The organiser obviously didn’t have a clue about the planning which goes into organising flowers for large arrangements.
Oh well, we’re doing it anyway – our tutor being of the “bring it on” mould!
So tomorrow afternoon ten of us will do a culturally appropriate series of floral art from native plants and flowers at a launch of a Pacifika Performing Arts Event. Yippee doodle.
Saturday, 24 November 2007
1) Tell your readership that coming up with an original idea is easy
2) Making your first million is possible because you will be the first person with this idea
3) You will have a better life for your family because you will be in control of the hours you work.
4) You will achieve recognition that you are due and your sense of self worth will be at an all time high.
I think my friends who are in business would say the view is different from their bridge.
I think a more accurate spin on the above would be:
1) If you have an “original” idea, nail it to the floor and copyright it, because someone will surely come along and steal it.
2) To make a small fortune, you usually have to start with a large one
3) The hours you work will be controlled by the tax returns, bad debts, failed deliveries and broken promises of other companies. Your family may get to see you more than the average person attends their local church – if they are lucky.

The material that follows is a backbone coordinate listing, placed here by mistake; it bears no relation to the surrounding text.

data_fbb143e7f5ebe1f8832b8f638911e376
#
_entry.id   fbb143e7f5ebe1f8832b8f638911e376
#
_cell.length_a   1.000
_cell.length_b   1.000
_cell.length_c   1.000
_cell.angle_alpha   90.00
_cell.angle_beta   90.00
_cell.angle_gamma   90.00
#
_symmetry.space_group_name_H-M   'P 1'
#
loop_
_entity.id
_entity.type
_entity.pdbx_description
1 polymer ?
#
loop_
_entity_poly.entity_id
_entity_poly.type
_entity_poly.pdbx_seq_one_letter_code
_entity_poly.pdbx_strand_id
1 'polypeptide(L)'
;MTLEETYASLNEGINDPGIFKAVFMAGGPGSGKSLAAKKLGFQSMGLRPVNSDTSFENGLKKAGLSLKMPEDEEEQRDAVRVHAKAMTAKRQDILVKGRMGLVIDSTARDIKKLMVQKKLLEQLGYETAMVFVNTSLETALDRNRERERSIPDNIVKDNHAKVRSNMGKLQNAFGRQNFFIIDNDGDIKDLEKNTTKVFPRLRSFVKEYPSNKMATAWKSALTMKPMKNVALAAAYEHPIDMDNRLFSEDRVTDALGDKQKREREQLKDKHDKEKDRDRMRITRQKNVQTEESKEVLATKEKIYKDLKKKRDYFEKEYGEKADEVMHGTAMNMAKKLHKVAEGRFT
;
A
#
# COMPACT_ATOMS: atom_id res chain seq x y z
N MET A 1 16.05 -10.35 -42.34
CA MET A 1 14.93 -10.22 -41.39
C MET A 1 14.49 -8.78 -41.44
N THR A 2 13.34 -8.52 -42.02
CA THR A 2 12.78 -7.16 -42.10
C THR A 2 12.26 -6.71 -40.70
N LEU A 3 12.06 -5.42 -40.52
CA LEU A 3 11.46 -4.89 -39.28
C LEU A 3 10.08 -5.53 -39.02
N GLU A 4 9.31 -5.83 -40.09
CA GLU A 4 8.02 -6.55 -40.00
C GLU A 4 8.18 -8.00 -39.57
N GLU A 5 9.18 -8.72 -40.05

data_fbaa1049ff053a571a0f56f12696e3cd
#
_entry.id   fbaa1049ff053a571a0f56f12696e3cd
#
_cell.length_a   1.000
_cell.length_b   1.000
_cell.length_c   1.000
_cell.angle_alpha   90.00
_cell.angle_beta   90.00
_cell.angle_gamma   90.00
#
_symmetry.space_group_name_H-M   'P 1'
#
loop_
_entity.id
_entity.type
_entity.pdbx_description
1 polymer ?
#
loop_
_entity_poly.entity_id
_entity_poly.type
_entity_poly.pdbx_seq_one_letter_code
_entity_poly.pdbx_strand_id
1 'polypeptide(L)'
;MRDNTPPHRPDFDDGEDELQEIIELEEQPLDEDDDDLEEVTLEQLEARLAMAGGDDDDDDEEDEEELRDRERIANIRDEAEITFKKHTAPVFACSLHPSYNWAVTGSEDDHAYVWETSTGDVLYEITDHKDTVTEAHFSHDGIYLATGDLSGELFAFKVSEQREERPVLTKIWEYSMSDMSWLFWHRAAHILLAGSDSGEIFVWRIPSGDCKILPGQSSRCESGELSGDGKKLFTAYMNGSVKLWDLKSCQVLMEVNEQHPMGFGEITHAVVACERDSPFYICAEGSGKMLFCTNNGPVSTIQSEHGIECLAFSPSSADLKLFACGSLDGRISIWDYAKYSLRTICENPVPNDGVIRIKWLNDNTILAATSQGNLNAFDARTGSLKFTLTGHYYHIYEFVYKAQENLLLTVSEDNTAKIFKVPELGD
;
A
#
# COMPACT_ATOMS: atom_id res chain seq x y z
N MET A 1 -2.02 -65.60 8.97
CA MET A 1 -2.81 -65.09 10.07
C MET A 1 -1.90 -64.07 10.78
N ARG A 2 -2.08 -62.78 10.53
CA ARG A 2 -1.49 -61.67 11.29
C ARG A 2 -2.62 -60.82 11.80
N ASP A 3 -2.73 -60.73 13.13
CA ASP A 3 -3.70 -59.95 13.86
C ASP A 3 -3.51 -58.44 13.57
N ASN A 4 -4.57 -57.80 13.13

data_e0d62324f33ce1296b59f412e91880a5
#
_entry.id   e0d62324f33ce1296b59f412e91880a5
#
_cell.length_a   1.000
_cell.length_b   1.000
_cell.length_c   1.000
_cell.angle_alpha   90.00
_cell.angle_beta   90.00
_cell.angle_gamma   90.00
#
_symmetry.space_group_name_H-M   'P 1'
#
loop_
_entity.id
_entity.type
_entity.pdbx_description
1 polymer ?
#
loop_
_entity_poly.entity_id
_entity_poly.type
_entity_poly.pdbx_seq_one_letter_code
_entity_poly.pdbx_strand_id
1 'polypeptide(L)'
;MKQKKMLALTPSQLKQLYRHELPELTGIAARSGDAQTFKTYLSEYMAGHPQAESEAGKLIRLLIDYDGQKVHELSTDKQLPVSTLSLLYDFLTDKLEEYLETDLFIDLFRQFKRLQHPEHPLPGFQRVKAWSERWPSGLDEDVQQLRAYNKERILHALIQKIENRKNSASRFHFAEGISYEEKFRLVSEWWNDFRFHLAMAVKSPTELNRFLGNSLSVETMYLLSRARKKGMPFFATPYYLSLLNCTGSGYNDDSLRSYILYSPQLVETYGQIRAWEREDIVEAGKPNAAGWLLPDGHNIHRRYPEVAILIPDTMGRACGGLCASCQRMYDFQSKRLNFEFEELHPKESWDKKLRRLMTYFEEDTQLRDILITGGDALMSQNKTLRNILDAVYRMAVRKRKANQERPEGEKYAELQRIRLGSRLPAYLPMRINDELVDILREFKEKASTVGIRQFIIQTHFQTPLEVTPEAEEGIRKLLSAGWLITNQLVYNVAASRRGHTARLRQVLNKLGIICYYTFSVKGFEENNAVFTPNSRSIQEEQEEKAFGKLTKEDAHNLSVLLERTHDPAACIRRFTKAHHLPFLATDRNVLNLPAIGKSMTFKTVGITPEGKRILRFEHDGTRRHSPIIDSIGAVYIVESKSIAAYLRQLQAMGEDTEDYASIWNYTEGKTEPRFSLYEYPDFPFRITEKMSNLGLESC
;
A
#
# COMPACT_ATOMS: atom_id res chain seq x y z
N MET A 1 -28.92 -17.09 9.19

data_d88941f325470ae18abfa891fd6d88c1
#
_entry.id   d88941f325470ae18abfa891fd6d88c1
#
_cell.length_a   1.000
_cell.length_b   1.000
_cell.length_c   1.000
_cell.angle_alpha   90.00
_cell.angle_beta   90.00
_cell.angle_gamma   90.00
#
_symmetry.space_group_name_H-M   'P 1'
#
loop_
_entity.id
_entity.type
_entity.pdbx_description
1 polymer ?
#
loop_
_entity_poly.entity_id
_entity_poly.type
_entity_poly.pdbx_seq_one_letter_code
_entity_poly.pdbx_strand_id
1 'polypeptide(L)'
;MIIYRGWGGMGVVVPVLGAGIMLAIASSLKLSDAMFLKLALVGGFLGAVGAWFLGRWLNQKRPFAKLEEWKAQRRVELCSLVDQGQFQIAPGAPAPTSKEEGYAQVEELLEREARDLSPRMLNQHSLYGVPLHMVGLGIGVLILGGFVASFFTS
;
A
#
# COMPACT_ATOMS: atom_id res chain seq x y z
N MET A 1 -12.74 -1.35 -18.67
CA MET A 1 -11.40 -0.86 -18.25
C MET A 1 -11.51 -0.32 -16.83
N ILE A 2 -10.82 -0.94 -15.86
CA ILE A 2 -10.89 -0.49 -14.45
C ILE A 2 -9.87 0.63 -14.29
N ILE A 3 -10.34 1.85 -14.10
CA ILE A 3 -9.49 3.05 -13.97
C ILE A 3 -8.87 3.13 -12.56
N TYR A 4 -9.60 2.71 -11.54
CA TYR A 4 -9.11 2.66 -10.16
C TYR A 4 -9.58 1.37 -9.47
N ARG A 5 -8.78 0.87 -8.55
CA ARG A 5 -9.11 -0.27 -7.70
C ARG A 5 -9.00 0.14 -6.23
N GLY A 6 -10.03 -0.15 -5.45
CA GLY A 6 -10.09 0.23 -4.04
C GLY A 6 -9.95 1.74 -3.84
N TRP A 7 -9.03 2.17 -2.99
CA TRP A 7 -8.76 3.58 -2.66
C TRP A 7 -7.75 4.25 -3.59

4) You will be punished with self doubt over why you ever tried to run a business in the first place and would be happy to be an anonymous cog in a machine, if only you could work regular hours and go home and forget work at the end of the day.
Having said all that, I bought the biography of the siblings who started a super successful coffee franchise in the UK. But I did have a 50% off voucher!
Thursday, 22 November 2007
One of his evasion tactics was to start a conversation with his flatmates about the late Queen Mother. At this point he knew he was running out of things to talk about.
My version of this happened this week. I had to do the final page of my portfolio and managed to think of numerous excuses not to. In the end, I decided to weed our garden. This was truly desperate. I filled a black wheelie bin to the top, shaken down, with dead forget-me-nots. My ankles were eaten to pieces by mosquitoes and I was covered in burrs from the plants, but I did feel good about the spaces created after the blue carpet had been removed.
The superiority didn’t last long. The gaping hole in the jaw of the portfolio awaited me. I have run out of glue, I reasoned. It will have to wait until tomorrow when I can borrow a glue stick and laminate the last page.
But in the middle of looking for an unrelated piece of paper on my desk (another diversion), I found more glue, so I fixed the page and went to bed feeling positively virtuous.
Now, I have to catch up on a week’s worth of housework, and the bin isn’t emptied until Tuesday morning, so I would have nowhere to put the weeds, even if I did dig them up (only a quarter of an acre to go).
Wednesday, 21 November 2007
We have just come back from a fantastic three days on the S. Island. The weather was fabulous and time spent with friends just GREAT. I would move there tomorrow, but my better half has to stay in the capital for work. Sigh – roll on retirement!